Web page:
A proposed lowering of Italy’s budget deficit to 2.04% led to a rally in Italian bank paper, but the knock-on effects of heightened sovereign risk caused by political uncertainty on the banks’ underlying businesses had already started to emerge.
Prolonged negative sentiment towards the Italian sovereign has gone way beyond higher debt issuance costs for Italian banks; it has to all intents and purposes deprived them of reasonable cost access to public wholesale bond markets. Because Italian banks make relatively little use of wholesale funding, the impacts are manageable. But short of a sustained asset-price rally amid a shift in buyside sentiment and full clarity on the outcome of budget negotiations, Italian banks are not yet out of the woods.
The extent of market access issues became apparent in late November when UniCredit paid a reported 7.83% coupon on a USD 3bn five-year private placement of senior non-preferred (SNP) debt negotiated directly with Pimco to bolster its bail-in-able debt buffers. By comparison, the bank’s oversubscribed debut SNP offering in mid-January – a EUR 1.5bn five-year – came with a coupon of just 1%.
Even accounting for the currency differentials, the bigger size, the fact that the whole market had moved wider over the year and that UniCredit’s euro SNP notes had traded off, the bank still paid a significant premium to get the issue away. In a situation where management needed certainty of funding and size, it had little option but to pay up.
Scope had foreshadowed such an outcome in its 30 October note (Scope affirms ‘A’ Issuer Ratings of large Italian banks but changes Outlook to Negative from Stable). Referencing Intesa and UniCredit, Scope had said a prolonged period of poor market sentiment related to Italy “may negatively impact the two banks’ debt issuance capacity at economically affordable costs … especially so as the two large Italian banks, like other EU banks, will eventually have to issue more MREL-eligible non-preferred senior debt in the markets.”
The material widening of sovereign and other Italy-related spreads on the back of political uncertainty came at a highly inopportune moment for the country’s banks. “It is unfortunate that just as the banks were finally getting to grips with their legacy asset quality problems and were regaining the trust of the investment community, the crystallisation of political risk made them more vulnerable again,” said Marco Troiano, executive director in the banks team of Scope Ratings.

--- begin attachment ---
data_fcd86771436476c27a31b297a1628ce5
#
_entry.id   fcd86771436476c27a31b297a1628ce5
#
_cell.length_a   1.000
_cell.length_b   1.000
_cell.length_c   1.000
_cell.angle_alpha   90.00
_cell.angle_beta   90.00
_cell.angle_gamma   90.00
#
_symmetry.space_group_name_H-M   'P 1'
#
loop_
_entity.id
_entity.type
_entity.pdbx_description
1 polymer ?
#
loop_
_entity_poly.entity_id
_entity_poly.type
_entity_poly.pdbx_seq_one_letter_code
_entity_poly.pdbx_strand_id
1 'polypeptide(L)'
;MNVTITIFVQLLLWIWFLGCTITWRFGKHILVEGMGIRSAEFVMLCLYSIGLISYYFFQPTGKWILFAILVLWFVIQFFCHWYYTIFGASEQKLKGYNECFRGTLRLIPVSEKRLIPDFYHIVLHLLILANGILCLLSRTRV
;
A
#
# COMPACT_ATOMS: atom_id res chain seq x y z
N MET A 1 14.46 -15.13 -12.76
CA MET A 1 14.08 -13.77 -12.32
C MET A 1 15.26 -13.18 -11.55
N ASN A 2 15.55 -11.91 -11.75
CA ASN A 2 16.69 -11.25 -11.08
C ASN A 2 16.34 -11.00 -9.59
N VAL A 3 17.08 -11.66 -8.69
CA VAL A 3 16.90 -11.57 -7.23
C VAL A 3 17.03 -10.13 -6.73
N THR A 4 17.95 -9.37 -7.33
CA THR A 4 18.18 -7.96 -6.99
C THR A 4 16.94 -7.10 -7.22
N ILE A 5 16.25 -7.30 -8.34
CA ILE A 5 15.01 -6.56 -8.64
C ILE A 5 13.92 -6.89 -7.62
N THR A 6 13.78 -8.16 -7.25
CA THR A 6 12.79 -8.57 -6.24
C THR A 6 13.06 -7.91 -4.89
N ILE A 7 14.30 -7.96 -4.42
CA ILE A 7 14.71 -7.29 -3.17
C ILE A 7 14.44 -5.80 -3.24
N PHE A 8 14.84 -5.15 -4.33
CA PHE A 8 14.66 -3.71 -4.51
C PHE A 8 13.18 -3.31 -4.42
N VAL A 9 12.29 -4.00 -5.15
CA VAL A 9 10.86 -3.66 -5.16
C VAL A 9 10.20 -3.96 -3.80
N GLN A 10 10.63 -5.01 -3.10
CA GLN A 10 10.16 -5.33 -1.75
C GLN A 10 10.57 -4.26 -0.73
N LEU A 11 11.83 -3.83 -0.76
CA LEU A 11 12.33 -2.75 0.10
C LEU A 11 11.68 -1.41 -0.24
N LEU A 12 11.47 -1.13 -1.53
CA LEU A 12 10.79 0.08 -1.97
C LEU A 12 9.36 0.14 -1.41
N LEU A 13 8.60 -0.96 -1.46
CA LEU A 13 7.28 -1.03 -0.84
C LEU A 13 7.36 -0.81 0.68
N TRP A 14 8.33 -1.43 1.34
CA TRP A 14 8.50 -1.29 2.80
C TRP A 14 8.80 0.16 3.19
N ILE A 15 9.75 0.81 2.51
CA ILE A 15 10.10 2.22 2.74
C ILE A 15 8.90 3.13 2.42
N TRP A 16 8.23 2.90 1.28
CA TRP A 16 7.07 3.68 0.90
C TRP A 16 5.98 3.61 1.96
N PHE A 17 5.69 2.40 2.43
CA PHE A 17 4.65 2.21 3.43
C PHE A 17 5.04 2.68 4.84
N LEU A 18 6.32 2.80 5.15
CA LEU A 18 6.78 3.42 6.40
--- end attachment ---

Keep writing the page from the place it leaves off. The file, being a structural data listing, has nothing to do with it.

The situation prompted Scope to change its Outlook on the Italian banks it publicly rates (A for Intesa and UniCredit; BBB for IBL) to Negative from Stable on October 30.
Higher bank funding costs have had the effect of reducing Italian banks’ room for manoeuvre on the business front, because they have little option but to pass those higher costs on to customers. In fact, the evidence is that the cost of household and business borrowing is already starting to rise, including rates on new fixed-rate residential mortgages. “Banks are economic concepts and they have to deliver value for their shareholders over the long term. You cannot expect an entire banking system to do business on a loss-making basis for a long period of time,” said Troiano.
Italian sovereign risk, as measured by the 10-year Bund-BTP spread, has increased precipitously since the elections. In recent days, however, BTPs have rallied and are off their recent lows. But the market is susceptible to bouts of volatility, direction uncertain.
From around +120bp around the time of the elections, the spread to Bunds had been on a one-way track, trading at highs above 325bp in the latter half of November. This had tightened to the low-260s area in December 13 trading, spurred by reports of the lower deficit proposal and in recent days on the back of cover provided by President Macron’s fiscal boost in France.
The effects of higher sovereign spreads on the Italian banks are manageable at this stage. The mark-to-market on the Italian banks’ huge holdings of government debt directly hits their capital levels, but at this stage Troiano is not overly concerned. Only a portion of the direct sovereign exposure is marked to market, and the capital positions of the banks rated by Scope remain reassuring, so they are able to withstand some erosion from losses in the securities portfolios.
“Short of a full-blown crisis, the direct impacts on capital are very manageable,” Troiano said. “For the large banks, we are talking about tens of basis points so far. In the short term, banks can hold out and absorb any impacts by managing their liquidity and perhaps foregoing a bit of profitability. But if the adverse markets conditions persist, sooner or later the spread will be transposed into loan prices and availability,”